Changing non-refundable to refundable on United
December 19, 2021 9:30 AM   Subscribe

I have a non-refundable ticket on United (USA Domestic) for holiday travel and just received info that the other party may have COVID. Can I get my money back?

While looking at changing the flight dates on united.com, it appears that for extra money, I could re-book both my flights a couple of days later, and choose "Fully Refundable" as the ticket type.

Suppose I did this, and then later decided to cancel the flights entirely. Would I get all of the money back? Or would UAL somehow deduct the original non-refundable tickets and only refund me the additional amount of the refundable tickets?

(Please focus answers on the refund issue only; I know traveling is a bad idea right now)
posted by soylent00FF00 to Travel & Transportation (5 answers total) 1 user marked this as a favorite
 
Response by poster: Additional question: If I cancel the original non-refundable tickets, do I get a credit? I see mentions of a $200 cancellation fee, but here I see:

Can I cancel a nonrefundable ticket?
If your plans change and you prefer not to change your itinerary immediately, you may cancel your flights and retain the value of the unused portion of the ticket as a future flight credit. For most tickets, future flight credit must be used within 12 months of the date that your original ticket was issued. Future flight credits issued on or before December 31, 2021, will be valid until December 31, 2022. Partially used tickets, regardless of issue date, will be valid for one year from your outbound date of travel. Future flight credits are non-transferable and have no value after they expire.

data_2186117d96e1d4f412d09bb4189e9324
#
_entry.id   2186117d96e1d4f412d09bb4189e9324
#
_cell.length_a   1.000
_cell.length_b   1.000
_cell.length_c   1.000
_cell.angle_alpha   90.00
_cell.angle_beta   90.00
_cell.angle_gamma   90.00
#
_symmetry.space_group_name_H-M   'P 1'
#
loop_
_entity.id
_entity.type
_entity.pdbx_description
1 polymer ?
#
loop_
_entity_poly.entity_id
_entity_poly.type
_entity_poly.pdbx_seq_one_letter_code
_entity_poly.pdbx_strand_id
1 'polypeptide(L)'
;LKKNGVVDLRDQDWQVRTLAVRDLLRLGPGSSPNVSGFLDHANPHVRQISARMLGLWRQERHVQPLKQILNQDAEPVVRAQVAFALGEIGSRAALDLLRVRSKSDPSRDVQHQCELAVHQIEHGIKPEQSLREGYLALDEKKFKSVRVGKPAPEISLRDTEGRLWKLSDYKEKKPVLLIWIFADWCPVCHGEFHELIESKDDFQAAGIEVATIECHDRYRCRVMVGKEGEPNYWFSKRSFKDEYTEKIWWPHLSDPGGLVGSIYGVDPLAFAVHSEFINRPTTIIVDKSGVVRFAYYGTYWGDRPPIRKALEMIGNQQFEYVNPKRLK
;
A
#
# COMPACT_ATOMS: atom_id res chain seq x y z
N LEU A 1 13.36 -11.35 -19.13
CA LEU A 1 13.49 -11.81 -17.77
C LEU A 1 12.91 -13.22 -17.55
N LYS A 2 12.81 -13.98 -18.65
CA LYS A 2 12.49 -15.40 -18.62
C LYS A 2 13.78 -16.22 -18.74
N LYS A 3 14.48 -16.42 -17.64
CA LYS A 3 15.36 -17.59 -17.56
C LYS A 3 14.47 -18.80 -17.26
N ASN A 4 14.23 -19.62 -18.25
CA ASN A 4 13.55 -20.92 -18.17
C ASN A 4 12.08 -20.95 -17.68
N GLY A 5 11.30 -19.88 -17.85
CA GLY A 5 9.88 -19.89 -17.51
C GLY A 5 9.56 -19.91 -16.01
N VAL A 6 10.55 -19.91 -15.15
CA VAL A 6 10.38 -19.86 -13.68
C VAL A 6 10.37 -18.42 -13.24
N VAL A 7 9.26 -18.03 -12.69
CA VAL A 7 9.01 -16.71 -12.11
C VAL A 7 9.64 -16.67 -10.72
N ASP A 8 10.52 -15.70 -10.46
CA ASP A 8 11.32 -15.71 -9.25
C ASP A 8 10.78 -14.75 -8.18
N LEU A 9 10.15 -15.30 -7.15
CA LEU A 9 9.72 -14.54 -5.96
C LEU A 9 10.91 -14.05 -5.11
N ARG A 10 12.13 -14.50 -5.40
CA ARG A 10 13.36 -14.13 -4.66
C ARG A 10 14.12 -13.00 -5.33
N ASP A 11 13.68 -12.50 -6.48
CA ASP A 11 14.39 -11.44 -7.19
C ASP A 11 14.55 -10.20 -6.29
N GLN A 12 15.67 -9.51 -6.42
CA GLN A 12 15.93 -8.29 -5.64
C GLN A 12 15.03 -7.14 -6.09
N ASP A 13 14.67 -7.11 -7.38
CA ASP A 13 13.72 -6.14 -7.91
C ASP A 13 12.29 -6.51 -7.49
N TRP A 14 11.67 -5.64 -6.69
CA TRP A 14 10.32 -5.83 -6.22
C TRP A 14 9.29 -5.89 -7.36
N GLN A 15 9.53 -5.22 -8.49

which doesn't mention any fees...
posted by soylent00FF00 at 9:50 AM on December 19, 2021 [1 favorite]


Best answer: Refunds on United are "credited back to the original form of payment", so if you attempted to refund a ticket that was purchased with a mix of flight credits and cash, I would expect you to get the same mix of cash and flight credits back. (In other words, I don't think this is a loophole for you to convert that flight credit into cash.)
posted by andrewesque at 10:06 AM on December 19, 2021


Best answer: In COVID times you can get your full credit of you flights to use, but they are limited to just you on that airline by a certain date. You won’t be able to get your money back, they are basically now united “funny money”. But unlike past, there are no fees deducted, so the full amount you paid is the full amount you can use.
posted by sandmanwv at 10:32 AM on December 19, 2021 [1 favorite]


Best answer: When I've changed flights late before, the higher cost due to the later booking made a lot of these questions moot. Like you could apply some of the earlier fee towards the cost but when it is $780 vs $180 for the trip, so what.

Point is, besides exploring changing within the same airline, just shop around again and see if you can score brand-new tickets from a different airline at a lower cost. It may or may not save money but worth looking at.

Also call the airline and explain covid blah-blah-blah and see if they'll just switch flights, give you some better deal etc. It may or may not work but usually worth exploring.
posted by flug at 11:52 AM on December 19, 2021


Response by poster: Thanks all - was in a bit of a panic here, but ended up canceling the flight entirely (which is the right thing to do given the Omicron news) and it looks like I've now got the full amount as a credit with United that I can use in 12 months.
posted by soylent00FF00 at 1:56 PM on December 19, 2021 [3 favorites]


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